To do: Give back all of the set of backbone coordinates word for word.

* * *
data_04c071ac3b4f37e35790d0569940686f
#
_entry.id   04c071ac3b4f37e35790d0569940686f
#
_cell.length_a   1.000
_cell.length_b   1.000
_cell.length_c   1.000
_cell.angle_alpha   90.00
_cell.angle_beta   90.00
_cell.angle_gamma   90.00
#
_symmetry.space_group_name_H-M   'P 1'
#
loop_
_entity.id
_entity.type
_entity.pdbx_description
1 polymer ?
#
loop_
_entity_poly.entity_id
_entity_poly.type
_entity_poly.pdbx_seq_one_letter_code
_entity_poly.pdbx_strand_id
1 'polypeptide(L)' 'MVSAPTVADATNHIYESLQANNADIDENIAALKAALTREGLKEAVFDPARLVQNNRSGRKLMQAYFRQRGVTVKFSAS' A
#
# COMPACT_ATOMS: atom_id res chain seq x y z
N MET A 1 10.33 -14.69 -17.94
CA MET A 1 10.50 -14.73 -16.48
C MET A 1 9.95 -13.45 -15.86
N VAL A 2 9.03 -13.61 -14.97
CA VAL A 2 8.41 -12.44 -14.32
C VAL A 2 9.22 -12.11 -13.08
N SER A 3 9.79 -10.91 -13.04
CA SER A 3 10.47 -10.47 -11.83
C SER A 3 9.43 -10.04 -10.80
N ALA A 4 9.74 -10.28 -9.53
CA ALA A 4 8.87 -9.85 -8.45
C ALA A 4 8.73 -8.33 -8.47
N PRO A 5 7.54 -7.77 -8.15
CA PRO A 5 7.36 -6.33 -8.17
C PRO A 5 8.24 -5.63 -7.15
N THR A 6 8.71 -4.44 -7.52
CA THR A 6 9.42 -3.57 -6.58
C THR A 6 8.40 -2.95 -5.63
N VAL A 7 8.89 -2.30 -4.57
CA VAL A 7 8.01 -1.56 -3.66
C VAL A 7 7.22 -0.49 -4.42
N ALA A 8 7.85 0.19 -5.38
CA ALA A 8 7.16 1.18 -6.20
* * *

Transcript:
data_04c071ac3b4f37e35790d0569940686f
#
_entry.id   04c071ac3b4f37e35790d0569940686f
#
_cell.length_a   1.000
_cell.length_b   1.000
_cell.length_c   1.000
_cell.angle_alpha   90.00
_cell.angle_beta   90.00
_cell.angle_gamma   90.00
#
_symmetry.space_group_name_H-M   'P 1'
#
loop_
_entity.id
_entity.type
_entity.pdbx_description
1 polymer ?
#
loop_
_entity_poly.entity_id
_entity_poly.type
_entity_poly.pdbx_seq_one_letter_code
_entity_poly.pdbx_strand_id
1 'polypeptide(L)' 'MVSAPTVADATNHIYESLQANNADIDENIAALKAALTREGLKEAVFDPARLVQNNRSGRKLMQAYFRQRGVTVKFSAS' A
#
# COMPACT_ATOMS: atom_id res chain seq x y z
N MET A 1 10.33 -14.69 -17.94
CA MET A 1 10.50 -14.73 -16.48
C MET A 1 9.95 -13.45 -15.86
N VAL A 2 9.03 -13.61 -14.97
CA VAL A 2 8.41 -12.44 -14.32
C VAL A 2 9.22 -12.11 -13.08
N SER A 3 9.79 -10.91 -13.04
CA SER A 3 10.47 -10.47 -11.83
C SER A 3 9.43 -10.04 -10.80
N ALA A 4 9.74 -10.28 -9.53
CA ALA A 4 8.87 -9.85 -8.45
C ALA A 4 8.73 -8.33 -8.47
N PRO A 5 7.54 -7.77 -8.15
CA PRO A 5 7.36 -6.33 -8.17
C PRO A 5 8.24 -5.63 -7.15
N THR A 6 8.71 -4.44 -7.52
CA THR A 6 9.42 -3.57 -6.58
C THR A 6 8.40 -2.95 -5.63
N VAL A 7 8.89 -2.30 -4.57
CA VAL A 7 8.01 -1.56 -3.66
C VAL A 7 7.22 -0.49 -4.42
N ALA A 8 7.85 0.19 -5.38
CA ALA A 8 7.16 1.18 -6.20